The State of Preschool Yearbook
The State of Preschool Yearbook tracks state-funded preschool efforts annually since 2001-2002, offering vital insights for informed early childhood education decisions.
The State of Preschool Yearbook has been a steadfast annual companion since the 2001-2002 school year, meticulously monitoring state-funded preschool program funding, access, and policies. This enduring commitment aims to illuminate state endeavors in extending high-quality education to our youngest learners. As an invaluable resource, the Yearbook equips policymakers, advocates, and researchers with crucial insights, enabling them to make well-informed decisions that shape the landscape of early childhood education. In a world where knowledge is power, this report empowers those dedicated to the betterment of our children's educational journey.
Recent Past Yearbooks
Across the 44 states, DC, and Guam that funded a preschool program in 2020-2021, 29% of 4-year-olds and 5% of 3-year-olds were enrolled, a substantial decrease from pre-pandemic levels, erasing a decade of growth in preschool enrollment. Three state-funded preschool programs made changes to gain an additional benchmark for minimum quality standards (KS, UT, WA ECEAP). State funding for preschool fell by $254 million (adjusted for inflation) but spending from all sources increased. State preschool spending per child remains essentially the same as two decades ago, adjusting for inflation, below $6,000.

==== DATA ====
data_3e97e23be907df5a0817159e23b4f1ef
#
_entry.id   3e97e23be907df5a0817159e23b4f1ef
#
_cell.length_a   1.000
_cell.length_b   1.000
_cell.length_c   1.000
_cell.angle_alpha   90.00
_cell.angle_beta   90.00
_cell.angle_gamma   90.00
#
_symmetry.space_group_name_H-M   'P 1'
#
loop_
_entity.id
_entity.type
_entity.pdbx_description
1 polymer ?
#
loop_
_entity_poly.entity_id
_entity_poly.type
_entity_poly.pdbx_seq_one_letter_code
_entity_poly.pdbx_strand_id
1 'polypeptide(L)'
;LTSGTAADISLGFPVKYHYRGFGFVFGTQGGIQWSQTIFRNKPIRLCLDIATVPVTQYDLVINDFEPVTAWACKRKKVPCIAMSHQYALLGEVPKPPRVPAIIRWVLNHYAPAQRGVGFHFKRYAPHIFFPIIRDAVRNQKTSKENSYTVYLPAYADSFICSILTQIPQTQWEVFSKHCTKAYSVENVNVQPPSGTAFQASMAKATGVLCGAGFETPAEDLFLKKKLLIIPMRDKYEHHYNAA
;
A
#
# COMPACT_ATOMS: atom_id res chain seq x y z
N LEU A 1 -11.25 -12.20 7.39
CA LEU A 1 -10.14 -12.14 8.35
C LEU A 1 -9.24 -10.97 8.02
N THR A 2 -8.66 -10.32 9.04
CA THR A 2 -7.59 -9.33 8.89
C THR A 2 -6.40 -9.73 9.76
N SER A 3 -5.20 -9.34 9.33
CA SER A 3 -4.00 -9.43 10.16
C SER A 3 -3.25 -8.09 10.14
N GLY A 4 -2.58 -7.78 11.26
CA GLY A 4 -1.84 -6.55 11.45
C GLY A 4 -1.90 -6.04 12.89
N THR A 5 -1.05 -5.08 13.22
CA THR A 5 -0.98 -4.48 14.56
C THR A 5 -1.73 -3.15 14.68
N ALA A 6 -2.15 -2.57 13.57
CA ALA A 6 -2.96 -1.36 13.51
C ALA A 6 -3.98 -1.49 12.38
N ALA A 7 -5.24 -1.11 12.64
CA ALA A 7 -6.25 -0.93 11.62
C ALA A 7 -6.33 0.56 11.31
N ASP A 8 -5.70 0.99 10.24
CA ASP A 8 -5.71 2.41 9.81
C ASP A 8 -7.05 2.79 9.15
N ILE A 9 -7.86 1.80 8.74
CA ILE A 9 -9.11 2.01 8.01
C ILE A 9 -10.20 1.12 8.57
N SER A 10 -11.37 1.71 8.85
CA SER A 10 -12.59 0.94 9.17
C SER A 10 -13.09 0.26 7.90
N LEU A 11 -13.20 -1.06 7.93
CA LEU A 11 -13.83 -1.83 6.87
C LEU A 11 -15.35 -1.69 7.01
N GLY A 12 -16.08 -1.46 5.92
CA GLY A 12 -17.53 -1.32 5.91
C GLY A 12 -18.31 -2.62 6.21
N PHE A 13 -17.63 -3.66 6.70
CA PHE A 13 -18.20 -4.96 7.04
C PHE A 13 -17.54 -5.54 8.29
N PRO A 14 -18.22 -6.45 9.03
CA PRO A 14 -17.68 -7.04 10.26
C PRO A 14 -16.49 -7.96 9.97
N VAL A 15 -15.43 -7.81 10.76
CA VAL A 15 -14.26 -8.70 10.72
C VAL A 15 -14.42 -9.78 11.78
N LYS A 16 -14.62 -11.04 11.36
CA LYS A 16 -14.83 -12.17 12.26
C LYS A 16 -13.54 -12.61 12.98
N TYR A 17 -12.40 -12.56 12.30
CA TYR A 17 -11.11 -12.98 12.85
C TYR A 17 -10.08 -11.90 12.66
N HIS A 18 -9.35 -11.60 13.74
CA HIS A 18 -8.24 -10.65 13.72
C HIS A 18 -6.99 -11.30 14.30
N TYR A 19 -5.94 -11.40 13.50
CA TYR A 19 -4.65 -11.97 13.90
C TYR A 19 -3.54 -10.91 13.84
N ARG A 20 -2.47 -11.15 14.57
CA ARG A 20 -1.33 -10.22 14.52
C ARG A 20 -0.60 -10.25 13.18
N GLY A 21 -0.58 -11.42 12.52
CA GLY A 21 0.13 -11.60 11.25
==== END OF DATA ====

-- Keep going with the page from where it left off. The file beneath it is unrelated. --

Across the 44 states, DC, and Guam that funded a preschool program in 2019-2020, 34% of 4-year-olds and 6% of 3-year-olds were enrolled, essentially the same as last year. Three state-funded preschool programs made changes to gain an additional benchmark for minimum quality standards. States spent $300 million more on preschool (adjusted for inflation) than the prior year and state spending per child increased after two years of stagnation. However, most states still spend too little per child to support high-quality, full-day pre-K and most do not come close to reaching all 3- and 4-year-olds or even all low-income 3- and 4-year-olds.